Up big, hedge fund Conatus poaches from SAC, others
David Stemerman's fast growing hedge fund firm, Greenwich,Conn.-based Conatus Capital Management, has poached talent from other leading investment managers in the last few months.
Among the firm's major targets are top hedge funds SAC Capital Advisors and GLG Partners and private equity shop Thomas H. Lee Partners, according to an investor letter obtained by CNBC.com.
Dave Tompkins was hired recently as a senior consumer analystat the equity-focused hedge fund. He was most recently a portfolio manager at SAC unit CR Intrinsic and had previously worked as consumer sector co-head at Shumway Capital and as a senior consumer analyst at Tudor Investment Corp.
It wasn't immediately clear if Tompkins' move was part of $15 billion SAC's recently announced downsizing. A spokesman for the firm declined to comment.
Another addition to Conatus is James MacKendree as head of business development and investor relations. He was most recently co-head of business development for North America at $27.7 billion GLG Partners.
MacKendree will try to add to Conatus' already rising assets under management. The firm, founded in 2007, ran $2.25 billion on Dec. 31, 2012 but now manages $2.74 billion.
Conatus also recently hired Chris Philips as a senior financials analyst from $14.2 billion Thomas H. Lee, where he was an associate, and Samia Bahu as a research assistant from $1.7 billion private equity firm Newbury Partners.
Scott Tagliarino, a spokesperson for Conatus with public relations firm ASC Advisors, declined to comment.
(Read more: Here's another activist fund having a huge year)
Performance has been strong. Conatus Capital Partners rose 3.2 percent net of fees in the third quarter, bringing the fund to a 12.7 percent gain for the year through September. That's better than the Absolute Return U.S. Equity Index benchmark of 8.97 percent over the same period.
Recent winning stocks include Gulfport Energy, Pioneer Natural Resources, Facebook, LinkedIn and Amazon.com, according to the Oct. 16 letter. Asia stocks Tencent, Ctrip.com, Alibaba and European equities EADS and Volkswagen also performed well.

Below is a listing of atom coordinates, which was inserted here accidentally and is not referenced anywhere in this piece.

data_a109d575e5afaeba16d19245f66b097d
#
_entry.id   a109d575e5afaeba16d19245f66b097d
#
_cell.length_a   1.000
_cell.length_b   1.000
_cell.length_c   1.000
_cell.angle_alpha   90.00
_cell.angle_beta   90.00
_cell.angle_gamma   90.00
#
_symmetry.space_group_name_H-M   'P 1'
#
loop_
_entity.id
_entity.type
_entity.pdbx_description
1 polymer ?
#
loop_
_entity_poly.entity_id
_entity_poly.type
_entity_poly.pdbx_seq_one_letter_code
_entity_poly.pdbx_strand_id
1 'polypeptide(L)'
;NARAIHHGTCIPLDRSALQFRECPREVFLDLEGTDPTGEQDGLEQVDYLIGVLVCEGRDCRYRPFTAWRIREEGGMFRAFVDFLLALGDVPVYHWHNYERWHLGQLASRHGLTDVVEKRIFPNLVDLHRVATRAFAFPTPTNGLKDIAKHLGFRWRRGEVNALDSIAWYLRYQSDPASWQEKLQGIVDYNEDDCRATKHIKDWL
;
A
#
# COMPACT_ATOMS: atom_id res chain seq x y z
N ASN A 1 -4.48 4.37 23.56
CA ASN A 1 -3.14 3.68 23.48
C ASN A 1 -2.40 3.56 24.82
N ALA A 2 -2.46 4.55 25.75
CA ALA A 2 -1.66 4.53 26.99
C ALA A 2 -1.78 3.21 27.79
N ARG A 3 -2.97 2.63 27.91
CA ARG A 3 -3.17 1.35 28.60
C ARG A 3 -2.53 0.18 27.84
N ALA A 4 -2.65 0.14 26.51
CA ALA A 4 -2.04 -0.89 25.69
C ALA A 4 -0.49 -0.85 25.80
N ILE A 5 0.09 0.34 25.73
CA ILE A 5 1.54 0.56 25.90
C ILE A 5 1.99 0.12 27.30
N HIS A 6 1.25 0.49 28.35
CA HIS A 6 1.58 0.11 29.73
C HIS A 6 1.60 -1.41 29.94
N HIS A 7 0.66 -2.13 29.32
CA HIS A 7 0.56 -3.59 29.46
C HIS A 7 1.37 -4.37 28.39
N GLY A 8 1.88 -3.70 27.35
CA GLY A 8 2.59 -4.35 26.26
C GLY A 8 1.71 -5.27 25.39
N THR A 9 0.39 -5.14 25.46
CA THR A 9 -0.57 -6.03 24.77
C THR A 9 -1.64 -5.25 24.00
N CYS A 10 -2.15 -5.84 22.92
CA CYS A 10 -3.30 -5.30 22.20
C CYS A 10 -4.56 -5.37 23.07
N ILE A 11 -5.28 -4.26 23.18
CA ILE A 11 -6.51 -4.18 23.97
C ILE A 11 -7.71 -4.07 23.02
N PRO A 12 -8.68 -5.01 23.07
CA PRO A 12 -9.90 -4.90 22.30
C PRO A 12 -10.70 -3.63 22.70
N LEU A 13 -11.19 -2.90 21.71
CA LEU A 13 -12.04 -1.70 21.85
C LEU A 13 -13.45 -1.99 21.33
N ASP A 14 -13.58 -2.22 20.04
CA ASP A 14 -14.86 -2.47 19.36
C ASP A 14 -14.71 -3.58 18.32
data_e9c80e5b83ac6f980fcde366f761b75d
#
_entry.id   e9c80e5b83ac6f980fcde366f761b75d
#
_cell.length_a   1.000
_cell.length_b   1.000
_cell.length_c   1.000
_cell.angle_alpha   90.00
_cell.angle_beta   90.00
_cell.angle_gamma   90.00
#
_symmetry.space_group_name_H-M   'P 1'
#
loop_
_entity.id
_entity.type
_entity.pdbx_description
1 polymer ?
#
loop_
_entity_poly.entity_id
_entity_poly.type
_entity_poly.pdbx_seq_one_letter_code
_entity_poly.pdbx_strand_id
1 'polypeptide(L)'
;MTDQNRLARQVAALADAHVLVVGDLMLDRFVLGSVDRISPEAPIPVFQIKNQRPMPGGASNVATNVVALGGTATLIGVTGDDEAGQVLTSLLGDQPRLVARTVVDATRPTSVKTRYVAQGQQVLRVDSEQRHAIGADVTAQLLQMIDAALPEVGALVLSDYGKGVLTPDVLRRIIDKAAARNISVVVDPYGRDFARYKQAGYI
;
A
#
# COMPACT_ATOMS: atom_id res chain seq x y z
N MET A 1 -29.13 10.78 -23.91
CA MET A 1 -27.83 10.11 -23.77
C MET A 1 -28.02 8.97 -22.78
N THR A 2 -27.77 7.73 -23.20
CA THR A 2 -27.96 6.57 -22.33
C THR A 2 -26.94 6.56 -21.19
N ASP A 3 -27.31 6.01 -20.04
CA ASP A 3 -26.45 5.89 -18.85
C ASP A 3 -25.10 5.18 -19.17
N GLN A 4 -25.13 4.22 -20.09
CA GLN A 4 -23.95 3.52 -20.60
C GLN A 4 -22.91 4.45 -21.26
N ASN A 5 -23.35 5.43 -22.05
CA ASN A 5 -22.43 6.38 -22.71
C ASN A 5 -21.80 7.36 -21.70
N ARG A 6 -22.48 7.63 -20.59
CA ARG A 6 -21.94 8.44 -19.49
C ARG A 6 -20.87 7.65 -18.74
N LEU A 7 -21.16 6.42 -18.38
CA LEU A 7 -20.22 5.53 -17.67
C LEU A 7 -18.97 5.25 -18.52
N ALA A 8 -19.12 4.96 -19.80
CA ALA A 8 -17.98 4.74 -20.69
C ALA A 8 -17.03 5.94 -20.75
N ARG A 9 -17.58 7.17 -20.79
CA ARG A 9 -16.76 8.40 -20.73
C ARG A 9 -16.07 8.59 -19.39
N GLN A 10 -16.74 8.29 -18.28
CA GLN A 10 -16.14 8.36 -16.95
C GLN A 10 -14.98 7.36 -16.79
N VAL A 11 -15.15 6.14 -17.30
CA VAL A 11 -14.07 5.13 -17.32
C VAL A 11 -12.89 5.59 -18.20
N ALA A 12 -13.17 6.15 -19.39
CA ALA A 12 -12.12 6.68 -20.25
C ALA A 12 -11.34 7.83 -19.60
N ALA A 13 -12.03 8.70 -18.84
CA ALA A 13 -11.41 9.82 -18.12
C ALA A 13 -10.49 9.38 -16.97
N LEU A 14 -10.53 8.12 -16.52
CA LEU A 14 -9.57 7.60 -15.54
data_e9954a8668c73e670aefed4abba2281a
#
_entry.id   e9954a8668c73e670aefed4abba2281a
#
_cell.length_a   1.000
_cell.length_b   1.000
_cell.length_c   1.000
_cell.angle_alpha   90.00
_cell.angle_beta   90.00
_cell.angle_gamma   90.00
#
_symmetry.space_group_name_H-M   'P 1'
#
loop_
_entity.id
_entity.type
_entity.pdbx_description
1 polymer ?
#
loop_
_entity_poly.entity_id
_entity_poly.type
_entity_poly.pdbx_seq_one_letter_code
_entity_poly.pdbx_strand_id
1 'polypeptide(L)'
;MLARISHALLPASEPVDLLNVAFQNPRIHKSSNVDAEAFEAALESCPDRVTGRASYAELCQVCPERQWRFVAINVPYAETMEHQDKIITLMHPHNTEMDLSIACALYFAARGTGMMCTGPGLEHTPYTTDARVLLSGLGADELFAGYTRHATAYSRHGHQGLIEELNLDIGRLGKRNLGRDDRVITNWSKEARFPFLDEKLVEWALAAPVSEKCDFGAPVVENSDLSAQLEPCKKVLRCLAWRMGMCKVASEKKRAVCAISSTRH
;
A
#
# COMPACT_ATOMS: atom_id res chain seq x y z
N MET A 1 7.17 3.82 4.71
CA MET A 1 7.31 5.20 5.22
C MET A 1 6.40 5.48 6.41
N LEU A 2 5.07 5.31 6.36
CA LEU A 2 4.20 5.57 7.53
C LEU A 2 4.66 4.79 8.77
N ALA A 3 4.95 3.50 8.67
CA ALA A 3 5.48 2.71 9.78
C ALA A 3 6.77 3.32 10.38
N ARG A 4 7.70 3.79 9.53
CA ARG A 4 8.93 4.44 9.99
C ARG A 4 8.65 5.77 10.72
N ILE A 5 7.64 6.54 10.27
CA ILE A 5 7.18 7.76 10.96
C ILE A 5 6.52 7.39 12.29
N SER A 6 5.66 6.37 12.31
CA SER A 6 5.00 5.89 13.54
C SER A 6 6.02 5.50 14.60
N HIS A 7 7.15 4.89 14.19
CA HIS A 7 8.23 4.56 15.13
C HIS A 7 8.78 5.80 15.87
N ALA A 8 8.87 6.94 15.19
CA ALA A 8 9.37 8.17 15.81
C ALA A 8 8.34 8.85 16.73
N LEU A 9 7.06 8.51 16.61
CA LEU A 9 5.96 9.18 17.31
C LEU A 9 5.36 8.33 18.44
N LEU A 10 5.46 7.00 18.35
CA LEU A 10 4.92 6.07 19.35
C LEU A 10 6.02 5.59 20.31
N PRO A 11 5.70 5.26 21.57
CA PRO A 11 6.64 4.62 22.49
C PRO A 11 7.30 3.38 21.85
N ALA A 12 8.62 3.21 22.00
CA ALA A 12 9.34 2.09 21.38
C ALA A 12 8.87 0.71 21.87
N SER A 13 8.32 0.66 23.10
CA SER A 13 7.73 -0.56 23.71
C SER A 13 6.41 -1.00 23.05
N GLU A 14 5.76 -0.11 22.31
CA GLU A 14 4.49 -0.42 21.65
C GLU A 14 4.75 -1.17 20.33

On Japanese telecommunications and internet company Softbank, Stemerman wrote that "our sum of the parts analysis yields a valuation materially higher than where shares currently trade."
(Read more: Japan's SoftBank to pay $1bn for Brightstar stake)
On Chinese travel company Ctrip, Stemerman said the company's expansion into mobile and web services positions it well for the growing Chinese market.
Stemerman, a veteran of Stephen Mandel's Lone Pine Capital, also noted a new short position in an undisclosed Canadian grocery company.
"One company has among the highest operating margins of any grocer in the world despite having the limited scale of a regional producer," he wrote, noting increased competition from Wal-Mart, Target and Loblaw.
"We believe that this company's industry leading margins are a consequence of prices that are higher than the competition. This high price position makes the company highly vulnerable as lower-priced competitors gain traction."
Besides Loblaw, top Canadian retail chains include Metro and Empire, which owns Sobeys.
(Read more: Grocer Loblaw to eliminate about 275 jobs)
—By CNBC's Lawrence Delevingne. Follow him on Twitter